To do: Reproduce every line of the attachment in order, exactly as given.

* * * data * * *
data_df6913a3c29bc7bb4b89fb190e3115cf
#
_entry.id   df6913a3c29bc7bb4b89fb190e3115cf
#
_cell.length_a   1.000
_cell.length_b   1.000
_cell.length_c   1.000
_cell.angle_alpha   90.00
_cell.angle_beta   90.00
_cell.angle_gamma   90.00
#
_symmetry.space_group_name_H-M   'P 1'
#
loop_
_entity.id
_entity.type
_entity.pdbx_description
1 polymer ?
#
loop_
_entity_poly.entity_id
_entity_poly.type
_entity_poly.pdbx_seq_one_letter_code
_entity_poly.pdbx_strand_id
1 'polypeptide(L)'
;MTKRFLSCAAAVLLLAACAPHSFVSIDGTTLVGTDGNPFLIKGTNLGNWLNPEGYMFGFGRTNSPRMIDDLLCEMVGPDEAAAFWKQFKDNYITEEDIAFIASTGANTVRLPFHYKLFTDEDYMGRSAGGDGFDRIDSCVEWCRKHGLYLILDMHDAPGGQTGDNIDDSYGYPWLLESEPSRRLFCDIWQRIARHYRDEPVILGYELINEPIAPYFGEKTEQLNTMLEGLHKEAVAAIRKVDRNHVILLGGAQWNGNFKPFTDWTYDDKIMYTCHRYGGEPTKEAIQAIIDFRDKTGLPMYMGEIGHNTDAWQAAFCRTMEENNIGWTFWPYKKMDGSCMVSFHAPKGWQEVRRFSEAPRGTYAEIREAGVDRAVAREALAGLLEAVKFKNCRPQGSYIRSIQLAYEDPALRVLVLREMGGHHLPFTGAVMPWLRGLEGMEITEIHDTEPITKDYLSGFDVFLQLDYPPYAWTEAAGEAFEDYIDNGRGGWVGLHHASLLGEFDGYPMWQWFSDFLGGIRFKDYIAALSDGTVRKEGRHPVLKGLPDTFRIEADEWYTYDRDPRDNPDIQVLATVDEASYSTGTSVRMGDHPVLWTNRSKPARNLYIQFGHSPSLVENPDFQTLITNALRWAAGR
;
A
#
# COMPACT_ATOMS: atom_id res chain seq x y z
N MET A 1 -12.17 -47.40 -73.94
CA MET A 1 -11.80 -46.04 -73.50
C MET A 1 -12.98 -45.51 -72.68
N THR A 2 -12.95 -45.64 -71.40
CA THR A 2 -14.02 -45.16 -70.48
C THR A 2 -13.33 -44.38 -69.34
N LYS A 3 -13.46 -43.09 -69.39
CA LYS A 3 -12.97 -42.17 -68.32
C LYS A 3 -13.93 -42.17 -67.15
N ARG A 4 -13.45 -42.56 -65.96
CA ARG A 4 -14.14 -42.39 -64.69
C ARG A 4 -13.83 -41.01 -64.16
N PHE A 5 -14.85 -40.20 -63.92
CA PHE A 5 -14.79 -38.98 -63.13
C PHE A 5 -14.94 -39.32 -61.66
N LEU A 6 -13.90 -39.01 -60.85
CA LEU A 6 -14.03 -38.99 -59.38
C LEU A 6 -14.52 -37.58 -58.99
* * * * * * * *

data_df6913a3c29bc7bb4b89fb190e3115cf
#
_entry.id   df6913a3c29bc7bb4b89fb190e3115cf
#
_cell.length_a   1.000
_cell.length_b   1.000
_cell.length_c   1.000
_cell.angle_alpha   90.00
_cell.angle_beta   90.00
_cell.angle_gamma   90.00
#
_symmetry.space_group_name_H-M   'P 1'
#
loop_
_entity.id
_entity.type
_entity.pdbx_description
1 polymer ?
#
loop_
_entity_poly.entity_id
_entity_poly.type
_entity_poly.pdbx_seq_one_letter_code
_entity_poly.pdbx_strand_id
1 'polypeptide(L)'
;MTKRFLSCAAAVLLLAACAPHSFVSIDGTTLVGTDGNPFLIKGTNLGNWLNPEGYMFGFGRTNSPRMIDDLLCEMVGPDEAAAFWKQFKDNYITEEDIAFIASTGANTVRLPFHYKLFTDEDYMGRSAGGDGFDRIDSCVEWCRKHGLYLILDMHDAPGGQTGDNIDDSYGYPWLLESEPSRRLFCDIWQRIARHYRDEPVILGYELINEPIAPYFGEKTEQLNTMLEGLHKEAVAAIRKVDRNHVILLGGAQWNGNFKPFTDWTYDDKIMYTCHRYGGEPTKEAIQAIIDFRDKTGLPMYMGEIGHNTDAWQAAFCRTMEENNIGWTFWPYKKMDGSCMVSFHAPKGWQEVRRFSEAPRGTYAEIREAGVDRAVAREALAGLLEAVKFKNCRPQGSYIRSIQLAYEDPALRVLVLREMGGHHLPFTGAVMPWLRGLEGMEITEIHDTEPITKDYLSGFDVFLQLDYPPYAWTEAAGEAFEDYIDNGRGGWVGLHHASLLGEFDGYPMWQWFSDFLGGIRFKDYIAALSDGTVRKEGRHPVLKGLPDTFRIEADEWYTYDRDPRDNPDIQVLATVDEASYSTGTSVRMGDHPVLWTNRSKPARNLYIQFGHSPSLVENPDFQTLITNALRWAAGR
;
A
#
# COMPACT_ATOMS: atom_id res chain seq x y z
N MET A 1 -12.17 -47.40 -73.94
CA MET A 1 -11.80 -46.04 -73.50
C MET A 1 -12.98 -45.51 -72.68
N THR A 2 -12.95 -45.64 -71.40
CA THR A 2 -14.02 -45.16 -70.48
C THR A 2 -13.33 -44.38 -69.34
N LYS A 3 -13.46 -43.09 -69.39
CA LYS A 3 -12.97 -42.17 -68.32
C LYS A 3 -13.93 -42.17 -67.15
N ARG A 4 -13.45 -42.56 -65.96
CA ARG A 4 -14.14 -42.39 -64.69
C ARG A 4 -13.83 -41.01 -64.16
N PHE A 5 -14.85 -40.20 -63.92
CA PHE A 5 -14.79 -38.98 -63.13
C PHE A 5 -14.94 -39.32 -61.66
N LEU A 6 -13.90 -39.01 -60.85
CA LEU A 6 -14.03 -38.99 -59.38
C LEU A 6 -14.52 -37.58 -58.99